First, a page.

After several days of strikes by the federal public service, Treasury Board workers and the Public Service Alliance of Canada (PSAC) are nearing a deal.
Although there has been progress on remote work and pay raises for Treasury Board workers, the strike will continue amid ongoing discussions with the Canada Revenue Agency (CRA). The union intends to “escalate” their actions on Monday, said a statement.
On April 19, Chris Aylward, national president of PSAC, made cryptic remarks on their picketing strategy, stating, “We’re not taking over the streets…shutting down airports or borders yet.”
“We’re not inconveniencing the public,” he claimed. “We’re here on Parliament Hill in Ottawa…the public doesn’t care about us being here.”
“We have strategic picket lines across the country. The longer we’re out here, the public [will] see more and more inconvenience. We don’t want to do that. It’s up to the government how long the strike lasts.”
WATCH: @SheilaGunnReid and @ThevoiceAlexa discussed the ongoing strike by the government worker’s union, PSAC, as well as inconsistencies with how the federal government has been reacting to the strike versus how they dealt with the Freedom Convoy.https://t.co/lMG5knUAFH
— Rebel News (@RebelNewsOnline) April 22, 2023
Last Wednesday, 120,000 Treasury Board workers and 35,000 CRA staff called a strike after negotiations with the Treasury Board broke down. PSAC is asking for higher wages and the ability to work from home.
CRA employees requested a 22.5% salary increase over three years, and employees of the Treasury Board sought a 13.5% raise over the same period. The federal government proposed a 9% increase over three years for both groups.
The Canadian Taxpayers Federation (CTF) added that taxpayers couldn’t afford these compensation demands, costing $9.3 billion over three years.
“Taxpayers can’t afford PSAC’s demands,” said Franco Terrazzano, Federal Director of the CTF. “Canadians struggling to afford groceries and gas don’t have billions more to pay for unreasonable demands.”
“At the Treasury Board, we made some headway on remote work language, and both sides have moved [to] get closer to a resolution on wage increases,” said Chris Aylward on Sunday, PSAC national president, adding that negotiations with CRA workers have not progressed.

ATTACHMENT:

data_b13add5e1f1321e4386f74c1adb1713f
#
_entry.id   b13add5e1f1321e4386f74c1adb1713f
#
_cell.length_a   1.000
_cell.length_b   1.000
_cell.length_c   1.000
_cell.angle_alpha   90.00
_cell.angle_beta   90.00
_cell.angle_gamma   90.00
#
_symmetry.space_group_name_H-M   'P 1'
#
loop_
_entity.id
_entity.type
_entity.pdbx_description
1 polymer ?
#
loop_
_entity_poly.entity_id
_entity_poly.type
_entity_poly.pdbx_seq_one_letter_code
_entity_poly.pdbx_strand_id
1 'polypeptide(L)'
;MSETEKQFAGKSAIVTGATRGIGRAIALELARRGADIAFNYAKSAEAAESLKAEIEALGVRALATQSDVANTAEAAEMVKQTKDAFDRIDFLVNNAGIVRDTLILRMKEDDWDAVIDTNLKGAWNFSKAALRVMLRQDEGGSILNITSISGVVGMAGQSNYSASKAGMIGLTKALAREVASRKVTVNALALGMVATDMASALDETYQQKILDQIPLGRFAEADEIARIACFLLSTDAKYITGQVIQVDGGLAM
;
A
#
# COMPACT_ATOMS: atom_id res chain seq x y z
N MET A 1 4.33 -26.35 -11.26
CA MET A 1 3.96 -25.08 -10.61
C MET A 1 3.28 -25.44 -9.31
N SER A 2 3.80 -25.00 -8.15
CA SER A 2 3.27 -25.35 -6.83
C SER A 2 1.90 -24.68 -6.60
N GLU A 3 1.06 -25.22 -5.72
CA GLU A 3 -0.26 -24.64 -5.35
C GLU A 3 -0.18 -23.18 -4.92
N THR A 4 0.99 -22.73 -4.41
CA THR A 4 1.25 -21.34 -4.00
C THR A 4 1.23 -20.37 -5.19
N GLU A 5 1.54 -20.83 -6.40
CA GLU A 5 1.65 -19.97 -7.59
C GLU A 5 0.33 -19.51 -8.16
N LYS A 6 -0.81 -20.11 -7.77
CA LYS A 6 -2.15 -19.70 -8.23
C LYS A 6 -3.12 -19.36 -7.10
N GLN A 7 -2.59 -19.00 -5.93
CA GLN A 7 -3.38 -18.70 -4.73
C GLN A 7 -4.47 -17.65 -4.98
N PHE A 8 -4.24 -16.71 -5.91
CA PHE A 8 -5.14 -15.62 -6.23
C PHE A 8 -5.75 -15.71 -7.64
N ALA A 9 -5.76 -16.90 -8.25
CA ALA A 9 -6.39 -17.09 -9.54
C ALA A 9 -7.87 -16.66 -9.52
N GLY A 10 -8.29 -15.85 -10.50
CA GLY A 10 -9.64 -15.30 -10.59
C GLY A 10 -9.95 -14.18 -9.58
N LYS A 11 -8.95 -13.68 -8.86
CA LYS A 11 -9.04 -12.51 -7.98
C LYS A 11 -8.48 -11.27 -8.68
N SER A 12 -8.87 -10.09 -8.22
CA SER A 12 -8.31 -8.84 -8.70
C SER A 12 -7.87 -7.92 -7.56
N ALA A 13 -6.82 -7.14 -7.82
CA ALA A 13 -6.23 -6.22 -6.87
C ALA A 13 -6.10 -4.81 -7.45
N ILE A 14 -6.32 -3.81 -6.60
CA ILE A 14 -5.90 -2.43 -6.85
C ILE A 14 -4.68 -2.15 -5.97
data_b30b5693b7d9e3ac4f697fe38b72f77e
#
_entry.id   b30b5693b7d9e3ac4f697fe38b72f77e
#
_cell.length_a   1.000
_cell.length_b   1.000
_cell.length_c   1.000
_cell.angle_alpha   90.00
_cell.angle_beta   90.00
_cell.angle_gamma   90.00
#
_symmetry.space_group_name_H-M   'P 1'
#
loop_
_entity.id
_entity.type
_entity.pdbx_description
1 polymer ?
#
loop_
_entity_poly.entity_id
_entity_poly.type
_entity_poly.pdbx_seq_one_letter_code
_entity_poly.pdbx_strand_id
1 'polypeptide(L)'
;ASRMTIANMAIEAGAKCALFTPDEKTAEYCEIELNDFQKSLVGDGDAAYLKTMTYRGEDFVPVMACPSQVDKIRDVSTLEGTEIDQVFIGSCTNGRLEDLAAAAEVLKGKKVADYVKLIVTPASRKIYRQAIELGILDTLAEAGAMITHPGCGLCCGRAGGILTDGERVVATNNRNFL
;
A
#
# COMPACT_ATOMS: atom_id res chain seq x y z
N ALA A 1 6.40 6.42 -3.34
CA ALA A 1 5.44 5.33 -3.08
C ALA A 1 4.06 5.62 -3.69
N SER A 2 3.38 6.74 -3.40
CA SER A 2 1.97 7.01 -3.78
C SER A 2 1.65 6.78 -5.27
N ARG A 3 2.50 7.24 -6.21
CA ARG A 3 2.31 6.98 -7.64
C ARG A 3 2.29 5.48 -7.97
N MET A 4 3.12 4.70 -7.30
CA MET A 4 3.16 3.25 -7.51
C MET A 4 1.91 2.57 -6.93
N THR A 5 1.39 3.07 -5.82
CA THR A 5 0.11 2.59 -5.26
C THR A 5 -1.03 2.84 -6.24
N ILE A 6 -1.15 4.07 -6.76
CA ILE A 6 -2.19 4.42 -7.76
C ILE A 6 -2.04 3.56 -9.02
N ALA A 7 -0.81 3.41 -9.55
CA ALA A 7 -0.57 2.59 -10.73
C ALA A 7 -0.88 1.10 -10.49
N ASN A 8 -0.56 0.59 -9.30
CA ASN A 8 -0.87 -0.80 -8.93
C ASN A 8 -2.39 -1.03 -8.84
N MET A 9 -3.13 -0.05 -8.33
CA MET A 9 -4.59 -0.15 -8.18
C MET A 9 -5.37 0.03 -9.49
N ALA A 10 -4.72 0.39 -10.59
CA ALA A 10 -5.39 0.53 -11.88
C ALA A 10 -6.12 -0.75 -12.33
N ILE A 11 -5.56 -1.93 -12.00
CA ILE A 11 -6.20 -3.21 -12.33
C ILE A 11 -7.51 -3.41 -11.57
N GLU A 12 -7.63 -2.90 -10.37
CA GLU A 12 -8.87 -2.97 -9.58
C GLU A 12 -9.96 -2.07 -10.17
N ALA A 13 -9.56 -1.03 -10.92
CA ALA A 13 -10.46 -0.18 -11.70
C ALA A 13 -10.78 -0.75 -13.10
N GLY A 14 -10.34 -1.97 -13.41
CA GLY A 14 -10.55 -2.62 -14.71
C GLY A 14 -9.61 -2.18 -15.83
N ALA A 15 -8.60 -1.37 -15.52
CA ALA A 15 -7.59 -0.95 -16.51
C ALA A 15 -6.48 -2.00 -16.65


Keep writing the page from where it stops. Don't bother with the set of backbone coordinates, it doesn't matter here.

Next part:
Chris Aylward, national president of the Public Service Alliance of Canada (PSAC), said there is a willingness to return to the office if they receive a clear answer as to why it is necessary.https://t.co/JNZWzwWNEH
— Rebel News Canada (@RebelNews_CA) January 16, 2023
The Treasury Board Secretariat provided the CTF with the union’s demands for increased wage and non-wage benefits, which include up to a 47% compensation increase over three years.
The non-wage benefits demanded by PSAC of taxpayers include:
- A special shift premium whenever members work past 4 p.m.;
- Taxpayer-funded contributions to the PSAC’s Social Justice Fund;
- An education fund for laid-off members of up to $17,000;
- Increased paid leave for family-related responsibilities from 37.5 hours to 75 hours annually;
- Accrual of four weeks of automatic vacation leave after four years of service rather than after seven years of service.
“PSAC’s demands come with a huge price tag for Canadian taxpayers,” said Terrazzano. “The government must remember that many Canadians are struggling, so any deal must be affordable for taxpayers.”
In a statement, the Canada Revenue Agency (CRA) says their employees want a 22.5% pay raise over three years. ‘We cannot sign a blank cheque,’ replied Treasury Board President Mona Fortier.https://t.co/8JwWpAy9Qp
— Rebel News (@RebelNewsOnline) April 21, 2023
According to PSAC, the feds received an offer from them and provided members with a counteroffer. They did not provide details on the counteroffer at the time of writing.
According to the Fraser Institute, government workers enjoy higher wage premiums and more generous benefits over the private sector.
According to data from Statistics Canada’s Labour Force Survey, government employees across Canada — including federal, provincial and municipal workers — earned 31.3% higher wages, on average, than workers in the private sector in 2021. After adjusting for differences such as age, gender, education, tenure, type of work, industry, and occupation, government employees receive 8.5% higher wages than private sector comparables.
The Parliamentary Budget Officer said compensation for each full-time federal employee is $125,300 on average for pay, pension and other benefits. Some 312,825 federal employees received at least one pay raise during the pandemic and $559 million in bonuses since 2020.
“At a time when governments across Canada are facing serious fiscal pressures [due to] the recession, bringing government sector compensation in line with the private sector would help reduce costs without necessarily affecting services,” said Ben Eisen, a senior fellow with the Institute.
David Menzies ventures to the picket lines of striking Public Service Alliance of Canada workers in search for answers, but only finds deafening silence.
— Rebel News (@RebelNewsOnline) April 22, 2023